Last week, the NHL and ESPN announced a seven-year television, streaming, and media rights deal that kicks off at the beginning of the 2021-22 season and runs through the 2027-28 season. Here are the main bullet points:
- 25 exclusive national regular-season games on ABC or ESPN.
- 75 national regular-season games per season produced by ESPN that will stream exclusively on both ESPN+ and Hulu.
- Half of the Stanley Cup Playoffs on ABC and ESPN each season.
- Exclusive coverage of the Stanley Cup Playoffs for four out of the seven seasons.
- NHL’s out-of-market streaming package, currently known as NHL.tv, will be available exclusively through the ESPN+ subscription.
Most people in the industry see this as a huge win for ESPN, the NHL, and most importantly the fans. Here is a list of 10 reasons why this NHL/ESPN partnership is a big deal for hockey fans:
1. Streaming focus. The Walt Disney company, the owner of ESPN, reached a tipping point for their direct-to-consumer streaming distribution with their big launch of Disney+. The 75 national regular-season games that are slated for ESPN+ are a clear signal that Disney is planning a big push for direct-to-consumer sports products without the burden of a complete cable package that consumers have been forced to purchase for years to access ESPN content.
2. Change agent for ROOT sports. The biggest complaint we heard from fans after the Root Sports/Kraken announcement was the lack of streaming options that came with that deal. With Disney taking an aggressive approach and making a huge investment in the NHL with streaming rights on ESPN+, this could influence regional sports networks, like Root Sports, to create streaming options sooner rather than later. I do not anticipate changes any time soon, but this will put pressure on the RSN’s.
3. Multi-network. There will be an additional TV partner here. NBC is still in the running, as is Fox Sports. So if you do not want to splurge on the $5 a month to get ESPN+ and the additional 75 games, you will be able to get more nationally televised games on the additional network. Having exposure on both networks creates more visibility for the NHL and will add to the growth opportunities of the sport.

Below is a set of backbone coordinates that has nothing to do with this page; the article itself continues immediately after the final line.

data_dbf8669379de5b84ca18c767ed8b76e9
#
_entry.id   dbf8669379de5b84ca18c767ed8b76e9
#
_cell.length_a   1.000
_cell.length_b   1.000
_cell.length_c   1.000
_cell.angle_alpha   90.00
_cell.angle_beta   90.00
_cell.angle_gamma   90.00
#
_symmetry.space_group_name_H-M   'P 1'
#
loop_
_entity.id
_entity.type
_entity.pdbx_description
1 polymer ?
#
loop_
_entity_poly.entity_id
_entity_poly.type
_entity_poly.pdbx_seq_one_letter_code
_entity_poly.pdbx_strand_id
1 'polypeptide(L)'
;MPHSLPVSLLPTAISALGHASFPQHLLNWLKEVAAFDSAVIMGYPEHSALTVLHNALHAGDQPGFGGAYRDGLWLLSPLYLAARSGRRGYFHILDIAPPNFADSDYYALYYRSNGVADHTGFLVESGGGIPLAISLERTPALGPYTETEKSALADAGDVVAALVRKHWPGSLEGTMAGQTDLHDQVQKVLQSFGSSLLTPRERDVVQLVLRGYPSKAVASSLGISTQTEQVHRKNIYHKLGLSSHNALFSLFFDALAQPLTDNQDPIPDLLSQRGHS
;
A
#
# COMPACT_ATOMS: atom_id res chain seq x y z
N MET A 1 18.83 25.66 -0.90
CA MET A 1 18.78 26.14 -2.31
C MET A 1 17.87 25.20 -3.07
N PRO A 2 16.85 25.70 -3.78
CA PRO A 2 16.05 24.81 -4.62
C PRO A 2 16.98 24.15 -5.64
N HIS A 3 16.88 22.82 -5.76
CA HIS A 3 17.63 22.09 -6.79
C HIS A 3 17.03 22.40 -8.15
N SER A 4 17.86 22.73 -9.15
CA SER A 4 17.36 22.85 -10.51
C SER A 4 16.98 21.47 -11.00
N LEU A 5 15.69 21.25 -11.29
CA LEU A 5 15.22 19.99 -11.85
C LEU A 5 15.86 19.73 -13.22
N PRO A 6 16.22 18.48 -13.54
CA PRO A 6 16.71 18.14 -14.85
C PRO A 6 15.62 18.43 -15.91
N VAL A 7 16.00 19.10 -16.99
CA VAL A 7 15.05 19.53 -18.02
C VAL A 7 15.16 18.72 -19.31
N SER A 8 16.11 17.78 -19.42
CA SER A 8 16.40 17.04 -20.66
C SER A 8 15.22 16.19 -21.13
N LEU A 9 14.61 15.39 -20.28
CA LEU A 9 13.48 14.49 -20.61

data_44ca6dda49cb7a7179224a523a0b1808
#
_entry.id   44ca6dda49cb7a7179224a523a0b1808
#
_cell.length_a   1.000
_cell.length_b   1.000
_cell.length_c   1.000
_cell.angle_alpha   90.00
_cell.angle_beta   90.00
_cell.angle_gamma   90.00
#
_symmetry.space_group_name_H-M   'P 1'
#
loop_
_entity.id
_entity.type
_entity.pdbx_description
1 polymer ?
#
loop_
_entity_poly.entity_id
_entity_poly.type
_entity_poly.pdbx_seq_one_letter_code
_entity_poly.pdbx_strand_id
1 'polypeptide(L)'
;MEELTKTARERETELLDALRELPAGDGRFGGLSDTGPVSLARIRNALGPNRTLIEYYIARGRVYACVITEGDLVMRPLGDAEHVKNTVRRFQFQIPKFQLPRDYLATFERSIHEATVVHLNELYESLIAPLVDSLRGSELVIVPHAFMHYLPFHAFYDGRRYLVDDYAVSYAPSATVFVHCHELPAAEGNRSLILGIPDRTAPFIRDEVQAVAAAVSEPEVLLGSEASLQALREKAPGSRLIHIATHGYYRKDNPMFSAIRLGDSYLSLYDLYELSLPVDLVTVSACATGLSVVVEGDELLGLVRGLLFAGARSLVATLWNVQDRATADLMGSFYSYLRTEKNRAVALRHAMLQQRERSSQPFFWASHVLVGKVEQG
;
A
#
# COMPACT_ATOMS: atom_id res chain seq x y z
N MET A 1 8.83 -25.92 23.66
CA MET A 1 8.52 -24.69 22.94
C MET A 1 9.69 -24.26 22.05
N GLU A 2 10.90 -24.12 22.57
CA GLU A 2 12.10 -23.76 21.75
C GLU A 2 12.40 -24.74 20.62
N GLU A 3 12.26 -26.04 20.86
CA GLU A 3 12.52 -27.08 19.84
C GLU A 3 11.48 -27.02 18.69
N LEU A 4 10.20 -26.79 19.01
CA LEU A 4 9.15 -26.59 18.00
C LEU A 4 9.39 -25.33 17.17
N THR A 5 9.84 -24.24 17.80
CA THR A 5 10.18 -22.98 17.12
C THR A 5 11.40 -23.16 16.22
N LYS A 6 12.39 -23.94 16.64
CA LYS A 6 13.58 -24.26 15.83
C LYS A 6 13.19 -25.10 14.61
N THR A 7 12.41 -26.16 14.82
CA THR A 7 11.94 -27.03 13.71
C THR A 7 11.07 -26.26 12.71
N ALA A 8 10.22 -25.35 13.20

4. Network competition. Between ESPN and the other eventual NHL network partner, there will be a healthy rivalry to outdo each other in coverage and innovation. Expect both networks to push each other for better coverage and content that will ultimately benefit the networks themselves as well as the fans.
5. NHL headed back to the worldwide leader in sports. It has been 17 years since the NHL last appeared on ESPN, and hockey fans have been bitter about the lack of coverage on the network since it left. I have fallen in that trap as well, but as the great Linda Cohn implied on our podcast, the network is not going to heavily promote a sport for which they do not own the television rights. This all changes that. We have already seen Steven A. Smith hyping the Kraken. Haters are going to hate, but having ESPN personalities talking about hockey is great for the sport.
6. Shoulder content. There have been no commitments around additional programming, but one should expect something like NHL 2Night to go back to ESPN on game nights or move NHL In the Crease onto one of the ESPN linear channels, meaning ESPN or ESPN2. This will draw in more eyeballs from a broad group of sports fans that have ESPN on by default.
7. ESPN.com. I have appreciated NBC Sports’ coverage over the years, but rarely have I felt the need to go to NBCsports.com for hockey content. I do like Sean Leahy, but I feel NBC never prioritizes its .com coverage. I find myself going to tsn.ca, sportsnet.ca, or ESPN.com instead. With the media partnership and platform of ESPN.com, I expect coverage should grow and landing on espn.com/nhl will become part of my regular routine. I should call out that friends of the Sound Of Hockey Podcast, Greg Wyshynski and Emily Kaplan have done a great job with their coverage over the last few years. If you have not checked out their content, you should, as it is consistently fresh and innovative.
8. Getting the gang back together. I know I am not alone here, but I became a fan of hockey watching the NHL on ESPN. There is already some excitement building for the return of the gang on ESPN, and I am on board. Gary Thorne has already commented on his interest in rejoining ESPN. The fans are clamoring for Steve Levy and the elevated presence of hockey with Linda Cohn and Barry Melrose. I also hope the US hockey market can get more exposure to the great Ray Ferraro and Gord Miller from time to time.
9. NHL out-of-market streaming package just got cheaper. It did not get any headlines, but by moving the NHL.tv subscription over to ESPN+, the package apparently just got cheaper. There could be some price changes coming up for ESPN+, but the NHL.tv subscription usually costs about $159 per season and ESPN+ costs $5 per month, or $50 for a full year.
10. ESPN commercials. I still love these. It should be fun to see Auston Matthews, Connor McDavid, and Mathew Barzal involved in some ESPN commercials of their own.
The NHL on ESPN will be great for hockey. The exposure and innovation this deal will have on hockey will be incredible and I cannot wait for Seattle to be along for this ride.